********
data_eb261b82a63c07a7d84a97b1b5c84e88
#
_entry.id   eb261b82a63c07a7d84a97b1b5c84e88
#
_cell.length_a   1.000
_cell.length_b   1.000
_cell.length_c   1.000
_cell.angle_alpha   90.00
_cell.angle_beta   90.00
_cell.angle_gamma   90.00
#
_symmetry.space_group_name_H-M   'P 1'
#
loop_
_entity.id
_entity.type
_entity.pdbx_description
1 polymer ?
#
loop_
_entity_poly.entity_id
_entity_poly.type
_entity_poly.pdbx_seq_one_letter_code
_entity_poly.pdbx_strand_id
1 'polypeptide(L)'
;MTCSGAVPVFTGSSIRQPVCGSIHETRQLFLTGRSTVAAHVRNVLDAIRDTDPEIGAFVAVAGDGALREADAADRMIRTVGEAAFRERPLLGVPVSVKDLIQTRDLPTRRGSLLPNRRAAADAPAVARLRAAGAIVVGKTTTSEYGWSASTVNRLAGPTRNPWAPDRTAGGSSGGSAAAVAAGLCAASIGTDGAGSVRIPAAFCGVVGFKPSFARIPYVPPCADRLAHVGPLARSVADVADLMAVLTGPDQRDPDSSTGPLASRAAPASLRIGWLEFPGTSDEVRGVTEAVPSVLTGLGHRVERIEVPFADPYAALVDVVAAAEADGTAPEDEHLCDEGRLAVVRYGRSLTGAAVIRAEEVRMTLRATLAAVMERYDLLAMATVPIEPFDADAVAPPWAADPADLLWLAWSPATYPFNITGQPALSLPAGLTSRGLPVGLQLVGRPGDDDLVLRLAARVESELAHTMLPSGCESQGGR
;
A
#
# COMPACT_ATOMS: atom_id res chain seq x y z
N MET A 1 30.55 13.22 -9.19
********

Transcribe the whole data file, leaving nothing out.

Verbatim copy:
data_eb261b82a63c07a7d84a97b1b5c84e88
#
_entry.id   eb261b82a63c07a7d84a97b1b5c84e88
#
_cell.length_a   1.000
_cell.length_b   1.000
_cell.length_c   1.000
_cell.angle_alpha   90.00
_cell.angle_beta   90.00
_cell.angle_gamma   90.00
#
_symmetry.space_group_name_H-M   'P 1'
#
loop_
_entity.id
_entity.type
_entity.pdbx_description
1 polymer ?
#
loop_
_entity_poly.entity_id
_entity_poly.type
_entity_poly.pdbx_seq_one_letter_code
_entity_poly.pdbx_strand_id
1 'polypeptide(L)'
;MTCSGAVPVFTGSSIRQPVCGSIHETRQLFLTGRSTVAAHVRNVLDAIRDTDPEIGAFVAVAGDGALREADAADRMIRTVGEAAFRERPLLGVPVSVKDLIQTRDLPTRRGSLLPNRRAAADAPAVARLRAAGAIVVGKTTTSEYGWSASTVNRLAGPTRNPWAPDRTAGGSSGGSAAAVAAGLCAASIGTDGAGSVRIPAAFCGVVGFKPSFARIPYVPPCADRLAHVGPLARSVADVADLMAVLTGPDQRDPDSSTGPLASRAAPASLRIGWLEFPGTSDEVRGVTEAVPSVLTGLGHRVERIEVPFADPYAALVDVVAAAEADGTAPEDEHLCDEGRLAVVRYGRSLTGAAVIRAEEVRMTLRATLAAVMERYDLLAMATVPIEPFDADAVAPPWAADPADLLWLAWSPATYPFNITGQPALSLPAGLTSRGLPVGLQLVGRPGDDDLVLRLAARVESELAHTMLPSGCESQGGR
;
A
#
# COMPACT_ATOMS: atom_id res chain seq x y z
N MET A 1 30.55 13.22 -9.19